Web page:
Newswise — Pericytes, the contractile cells surrounding capillaries, may use mechanical forces to initiate angiogenesis, the “sprouting” of new blood vessels, according to researchers at Tufts University School of Medicine (TUSM) and the Massachusetts Institute of Technology (MIT). The study, published in Journal of Physics: Condensed Matter, is among the first to examine mechanical signaling by pericytes as a potential driver of angiogenesis, which is crucial in the progression of cancer, diabetic retinopathy, and age-related macular degeneration.
Previously, scientists have focused on the chemical signals that initiate angiogenesis and have developed drugs to alter these signals. Now, it appears that the mechanical signals from pericytes can also play a role in regulating the sprouting of new blood vessels.
“If we find that mechanical signaling, such as the force exerted by pericytes, initiates angiogenesis, we can explore ways of interfering with these signals. In this in vitro study, we found that pericytes generated contractions that physically altered the microvascular environment. In the body, such local contractions could serve as the initiating, mechanical signals that influence angiogenesis,” said co-senior author Ira Herman, PhD, professor of physiology at TUSM.
“Depending on the circumstances, angiogenesis can either promote health or promote disease,” he continued. “Angiogenesis is required for early development and wound healing, but it can also feed cancerous tumors or cause vascular complications in the eye. Our goals are aimed at developing drugs that might enhance wound healing angiogenesis while preventing the harmful angiogenesis that leads to tumor growth or vision loss.”
Herman and team members at Tufts joined materials scientists and engineers at MIT in this interdisciplinary effort.
“This collaboration enabled us to quantify the role that mechanics plays in angiogenesis at the cellular level. We directly imaged and quantified the contraction these pericytes exerted to wrinkle the underlying membrane and examined how specific drugs amplified and mitigated this contractile force. These measurements allowed us to estimate how much pericytes contracted and stiffened the microvascular environment, sending mechanical signals to nearby cells,” said co-senior author Krystyn J. Van Vliet, PhD, associate professor of materials science and engineering at MIT.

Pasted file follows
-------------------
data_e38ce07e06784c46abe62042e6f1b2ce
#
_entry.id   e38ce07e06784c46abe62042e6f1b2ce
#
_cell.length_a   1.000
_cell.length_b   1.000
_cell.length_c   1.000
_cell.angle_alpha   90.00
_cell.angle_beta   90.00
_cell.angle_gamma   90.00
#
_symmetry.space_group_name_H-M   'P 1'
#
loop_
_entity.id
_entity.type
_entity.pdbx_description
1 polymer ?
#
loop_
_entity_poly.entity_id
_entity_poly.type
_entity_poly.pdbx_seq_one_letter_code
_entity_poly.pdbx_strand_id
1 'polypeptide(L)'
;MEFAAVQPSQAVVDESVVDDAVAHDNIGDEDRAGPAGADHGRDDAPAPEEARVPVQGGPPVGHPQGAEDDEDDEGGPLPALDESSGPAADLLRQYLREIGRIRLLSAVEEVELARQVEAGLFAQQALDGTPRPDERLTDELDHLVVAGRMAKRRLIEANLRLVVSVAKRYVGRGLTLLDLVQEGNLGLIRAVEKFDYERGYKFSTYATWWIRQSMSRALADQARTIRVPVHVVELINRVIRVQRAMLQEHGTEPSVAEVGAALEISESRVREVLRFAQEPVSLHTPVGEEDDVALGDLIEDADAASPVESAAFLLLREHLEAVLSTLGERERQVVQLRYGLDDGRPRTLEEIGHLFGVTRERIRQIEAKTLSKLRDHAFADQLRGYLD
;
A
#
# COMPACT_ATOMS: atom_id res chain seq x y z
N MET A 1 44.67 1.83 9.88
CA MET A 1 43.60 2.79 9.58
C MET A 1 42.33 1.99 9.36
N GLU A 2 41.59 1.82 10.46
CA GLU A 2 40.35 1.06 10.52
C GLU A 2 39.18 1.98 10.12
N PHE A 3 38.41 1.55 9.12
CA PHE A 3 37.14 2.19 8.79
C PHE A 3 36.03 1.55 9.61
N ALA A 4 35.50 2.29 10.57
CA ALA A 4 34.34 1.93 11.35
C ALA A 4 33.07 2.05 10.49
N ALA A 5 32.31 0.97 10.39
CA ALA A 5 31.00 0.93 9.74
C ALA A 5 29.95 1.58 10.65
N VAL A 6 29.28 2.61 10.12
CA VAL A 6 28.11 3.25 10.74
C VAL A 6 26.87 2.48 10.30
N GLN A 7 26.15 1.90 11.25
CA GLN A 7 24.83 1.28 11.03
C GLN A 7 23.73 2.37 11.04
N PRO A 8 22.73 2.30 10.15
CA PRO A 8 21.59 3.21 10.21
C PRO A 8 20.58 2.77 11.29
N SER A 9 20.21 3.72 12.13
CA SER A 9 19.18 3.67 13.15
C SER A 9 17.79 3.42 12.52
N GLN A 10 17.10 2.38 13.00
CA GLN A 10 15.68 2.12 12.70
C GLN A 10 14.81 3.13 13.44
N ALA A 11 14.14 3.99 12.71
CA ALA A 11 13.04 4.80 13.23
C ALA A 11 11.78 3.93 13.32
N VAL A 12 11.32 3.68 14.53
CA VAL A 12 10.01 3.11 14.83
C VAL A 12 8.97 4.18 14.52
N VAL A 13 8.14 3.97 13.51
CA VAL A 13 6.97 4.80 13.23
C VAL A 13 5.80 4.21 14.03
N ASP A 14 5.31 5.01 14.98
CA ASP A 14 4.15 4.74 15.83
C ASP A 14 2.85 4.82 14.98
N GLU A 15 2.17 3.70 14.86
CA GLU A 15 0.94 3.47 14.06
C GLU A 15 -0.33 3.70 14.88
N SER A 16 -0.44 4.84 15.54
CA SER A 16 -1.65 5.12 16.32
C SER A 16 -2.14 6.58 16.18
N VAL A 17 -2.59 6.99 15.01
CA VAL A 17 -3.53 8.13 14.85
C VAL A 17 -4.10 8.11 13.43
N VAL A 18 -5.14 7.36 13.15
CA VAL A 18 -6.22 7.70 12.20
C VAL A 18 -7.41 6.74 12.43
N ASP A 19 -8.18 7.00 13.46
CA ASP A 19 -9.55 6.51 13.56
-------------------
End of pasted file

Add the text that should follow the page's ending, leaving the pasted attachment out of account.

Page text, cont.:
The researchers isolated pericytes, using criteria Herman helped develop, and applied them to a silicone membrane. With an atomic force microscope, researchers at MIT measured the stiffness of the contracting pericytes and the consequent degree of wrinkling the pericytes caused in the membrane. Pericytes generated contractions that caused underlying membranes to shorten by an average of 38 percent.
The first authors of the study are Sunyoung Lee, PhD, and Adam Zeiger, a PhD candidate, both members of the laboratory for material chemomechanics in the department of materials science and engineering at MIT. Additional authors are John Maloney, a PhD candidate and member of Van Vliet’s laboratory for material chemomechanics in the department of materials science and engineering at MIT, and Maciej Kotecki, MD, PhD, a research associate in Herman’s laboratory in the department of physiology at TUSM.
Krystyn Van Vliet is also an associate professor in the department of biological engineering at MIT. Ira Herman is also a member of the faculty in cell, molecular and developmental biology and in the cell and molecular physiology program at the Sackler School of Graduate Biomedical Sciences at Tufts.
This study was partially funded by a National Science Foundation CAREER Award, the National Science Foundation (Van Vliet), and the National Eye Institute, part of the National Institutes of Health (Herman).
Lee S, Zeiger A, Maloney J, Kotecki M, Van Vliet KJ, Herman IM. Journal of Physics: Condensed Matter. 2010. 22 (194115). “Pericyte actomyosin-mediated contraction at the cell-material interface can modulate the microvascular niche.” Published online April 26, 2010, doi: 10.1088/0953-8984/22/19/194115
About Tufts University School of Medicine and the Sackler School of Graduate Biomedical Sciences
Tufts University School of Medicine and the Sackler School of Graduate Biomedical Sciences at Tufts University are international leaders in innovative medical education and advanced research. The School of Medicine and the Sackler School are renowned for excellence in education in general medicine, biomedical sciences, special combined degree programs in business, health management, public health, bioengineering and international relations, as well as basic and clinical research at the cellular and molecular level. Ranked among the top in the nation, the School of Medicine is affiliated with six major teaching hospitals and more than 30 health care facilities. Tufts University School of Medicine and the Sackler School undertake research that is consistently rated among the highest in the nation for its impact on the advancement of medical science.
About the Massachusetts Institute of Technology
The Massachusetts Institute of Technology, a co-educational privately endowed research university, is dedicated to advancing knowledge and educating students in science, technology, and other areas of scholarship to serve the nation and world. The Institute has more than 900 faculty and 10,000 undergraduate and graduate students.
MIT’s commitment to innovation has led to a host of scientific breakthroughs and technological advances. Achievements include the first chemical synthesis of penicillin and vitamin A, the development of inertial guidance systems, modern technologies for artificial limbs, and the magnetic core memory that led to the development of digital computers. Sixty-three alumni, faculty, researchers and staff have won the Nobel Prizes.